SEX DISEASE CLUBS BLITZ.
IT is the 'invisible' sexual infection that can leave women infertile - before they know they have it.
And it can lay dormant in men before being passed to new partners without leaving a trace.
But with cases of Chlamydia on the rise in the Midlands, health chiefs are desperate to halt its spread.
Now they are cutting out the need for embarrassing visits to the clinic by taking testing to young people - meaning getting checked out is as easy as going for a pint.
A team of volunteers are handing out do-it-yourself kits in Birmingham clubs, pubs and university campuses. The selfservice test can be completed discreetly in the nearest toilet before being handed back to staff to be sent off for analysis.
Young men and women who show signs of the disease will be told by either post, telephone or text message and will then be advised how to get treated.
The drive is particularly aimed at Vrst year university students, who are new to the city, and is being run as part of the Heart of Birmingham Teaching Primary Care Trust BeSure service. It offers testing to anyone aged under 25 as part of the National Chlamydia Screening Programme.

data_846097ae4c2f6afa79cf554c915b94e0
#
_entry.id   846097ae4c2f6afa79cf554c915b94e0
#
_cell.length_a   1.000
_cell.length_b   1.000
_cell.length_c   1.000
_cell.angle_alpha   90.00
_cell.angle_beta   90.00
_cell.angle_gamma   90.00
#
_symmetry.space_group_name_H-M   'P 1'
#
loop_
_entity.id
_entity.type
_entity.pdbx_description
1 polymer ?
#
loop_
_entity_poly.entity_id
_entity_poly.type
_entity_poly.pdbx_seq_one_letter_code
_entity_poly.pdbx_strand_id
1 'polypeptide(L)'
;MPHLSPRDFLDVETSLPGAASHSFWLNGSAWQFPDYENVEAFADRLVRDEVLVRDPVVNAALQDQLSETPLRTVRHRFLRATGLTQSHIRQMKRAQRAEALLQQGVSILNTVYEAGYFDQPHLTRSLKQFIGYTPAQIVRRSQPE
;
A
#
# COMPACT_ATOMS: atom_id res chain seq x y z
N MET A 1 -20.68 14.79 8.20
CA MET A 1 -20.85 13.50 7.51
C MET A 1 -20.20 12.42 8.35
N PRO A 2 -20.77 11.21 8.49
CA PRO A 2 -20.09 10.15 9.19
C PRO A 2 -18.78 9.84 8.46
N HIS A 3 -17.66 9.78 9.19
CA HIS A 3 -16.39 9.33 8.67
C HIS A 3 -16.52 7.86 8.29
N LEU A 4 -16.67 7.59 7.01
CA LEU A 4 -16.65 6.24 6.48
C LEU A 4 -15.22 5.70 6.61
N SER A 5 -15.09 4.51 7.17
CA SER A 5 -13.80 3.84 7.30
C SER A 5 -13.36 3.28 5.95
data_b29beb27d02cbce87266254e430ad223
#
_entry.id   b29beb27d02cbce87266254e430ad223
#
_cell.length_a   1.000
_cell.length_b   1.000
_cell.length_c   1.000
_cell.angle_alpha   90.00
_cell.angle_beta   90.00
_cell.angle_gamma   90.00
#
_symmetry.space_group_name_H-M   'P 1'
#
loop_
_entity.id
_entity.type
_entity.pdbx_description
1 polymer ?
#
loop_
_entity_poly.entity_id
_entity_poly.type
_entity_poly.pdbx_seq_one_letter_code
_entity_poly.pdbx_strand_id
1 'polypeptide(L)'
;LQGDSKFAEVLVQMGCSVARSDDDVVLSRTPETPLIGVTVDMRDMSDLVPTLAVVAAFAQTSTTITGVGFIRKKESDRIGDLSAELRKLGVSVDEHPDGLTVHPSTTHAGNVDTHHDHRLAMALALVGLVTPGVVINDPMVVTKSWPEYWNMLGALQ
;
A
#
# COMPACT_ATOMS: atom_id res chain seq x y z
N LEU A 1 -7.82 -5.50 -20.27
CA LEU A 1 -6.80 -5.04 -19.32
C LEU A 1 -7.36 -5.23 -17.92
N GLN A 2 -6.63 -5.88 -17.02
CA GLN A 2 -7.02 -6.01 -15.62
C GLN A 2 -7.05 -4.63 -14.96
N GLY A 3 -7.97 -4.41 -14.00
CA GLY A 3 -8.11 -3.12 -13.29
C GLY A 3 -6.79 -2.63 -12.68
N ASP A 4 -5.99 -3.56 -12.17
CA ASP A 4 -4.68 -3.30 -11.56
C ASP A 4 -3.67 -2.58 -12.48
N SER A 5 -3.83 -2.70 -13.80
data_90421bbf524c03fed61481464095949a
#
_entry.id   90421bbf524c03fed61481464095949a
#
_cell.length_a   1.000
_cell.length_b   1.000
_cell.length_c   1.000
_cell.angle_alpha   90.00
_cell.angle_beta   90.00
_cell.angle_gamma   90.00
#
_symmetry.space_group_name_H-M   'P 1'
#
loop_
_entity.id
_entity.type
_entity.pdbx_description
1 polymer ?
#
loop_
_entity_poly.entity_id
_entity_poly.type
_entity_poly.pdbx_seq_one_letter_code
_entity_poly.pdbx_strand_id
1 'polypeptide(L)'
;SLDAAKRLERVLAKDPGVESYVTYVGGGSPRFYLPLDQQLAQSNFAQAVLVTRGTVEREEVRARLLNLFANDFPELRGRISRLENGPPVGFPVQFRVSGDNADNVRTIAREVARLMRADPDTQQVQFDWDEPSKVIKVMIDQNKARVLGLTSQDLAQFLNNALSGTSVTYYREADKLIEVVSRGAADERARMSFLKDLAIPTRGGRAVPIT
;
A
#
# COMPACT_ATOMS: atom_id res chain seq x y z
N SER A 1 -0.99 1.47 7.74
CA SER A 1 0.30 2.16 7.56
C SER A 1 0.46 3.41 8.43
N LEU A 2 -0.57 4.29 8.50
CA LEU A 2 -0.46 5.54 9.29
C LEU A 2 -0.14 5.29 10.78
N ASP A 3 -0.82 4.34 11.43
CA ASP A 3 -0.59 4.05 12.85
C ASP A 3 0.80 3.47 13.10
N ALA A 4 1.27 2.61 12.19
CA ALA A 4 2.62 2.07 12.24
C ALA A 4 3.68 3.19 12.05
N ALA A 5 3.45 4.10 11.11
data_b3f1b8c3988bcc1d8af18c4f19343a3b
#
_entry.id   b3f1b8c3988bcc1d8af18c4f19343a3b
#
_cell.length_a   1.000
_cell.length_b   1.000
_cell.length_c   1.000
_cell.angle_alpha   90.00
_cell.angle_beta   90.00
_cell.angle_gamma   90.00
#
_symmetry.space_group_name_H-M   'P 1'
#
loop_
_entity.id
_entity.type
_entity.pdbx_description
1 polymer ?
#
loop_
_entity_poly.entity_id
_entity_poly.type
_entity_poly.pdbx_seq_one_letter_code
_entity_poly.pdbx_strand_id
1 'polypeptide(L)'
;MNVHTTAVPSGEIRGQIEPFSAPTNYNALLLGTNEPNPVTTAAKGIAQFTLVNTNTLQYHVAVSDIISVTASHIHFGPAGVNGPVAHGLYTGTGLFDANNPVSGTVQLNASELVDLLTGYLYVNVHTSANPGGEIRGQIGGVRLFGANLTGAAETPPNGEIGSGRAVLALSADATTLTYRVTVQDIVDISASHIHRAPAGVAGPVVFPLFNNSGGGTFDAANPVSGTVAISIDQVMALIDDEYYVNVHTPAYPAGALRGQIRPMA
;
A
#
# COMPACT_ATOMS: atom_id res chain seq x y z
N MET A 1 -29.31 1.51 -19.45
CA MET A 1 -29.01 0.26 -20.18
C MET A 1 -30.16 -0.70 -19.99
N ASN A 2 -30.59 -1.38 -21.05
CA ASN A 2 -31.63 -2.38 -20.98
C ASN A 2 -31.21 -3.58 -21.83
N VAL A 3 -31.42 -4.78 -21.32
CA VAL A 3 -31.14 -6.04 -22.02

"Young people's student days often coincide with the time when they are most sexually active," a Trust spokesman told the Sunday Mercury.
"Although these services are available to all young people, it can be hard to Vnd them when you Vrst move to a city, particularly when academic and social life is so hectic.
"We are very pleased that Birmingham's universities have agreed that their students should be offered the chance to access this simple test."
Chlamydia is an extremely common infection with one in 10 sexually active young people having the condition. Carriers often show no symptoms and are unaware.
If left, it can cause infertility and long-term health problems but it can be easily treated with antibiotics.
Scores of volunteers are preparing to target drinkers in the city's favourite drinking holes to give out the kits.
Anya Court, 21, an English literature student at Birmingham University, is part of the team.
"This is a great idea," she told the Sunday Mercury.
"When I Vrst heard about the scheme I was a bit taken aback and thought it was promoting casual sex. But I soon realised STIs are still a taboo subject and this scheme means young people are more likely to take the test."
And Anya, who lives in Selly Oak, thinks fellow students are perfectly placed to dish out the kits.
"It is good that students are giving them out as I think people will be more prepared to give it a go," she added.
"Lots of people, particularly boys, will test themselves if their mates do so too, yet they probably would not go to a clinic.
"It will also hopefully raise awareness that chlamydia is on the increase."
While the numbers of sexually transmitted infections has fallen in the last 10 years, cases of chlamydia have risen by 141 per cent since 1997. Last year 9,079 people tested positive for the condition.
Heart of Birmingham Teaching Primary Care Trust says its BeSure programme also offers free, conVdential chlamydia testing at a number of clinics in the city.
To Vnd out more, visit www.besure.org.uk.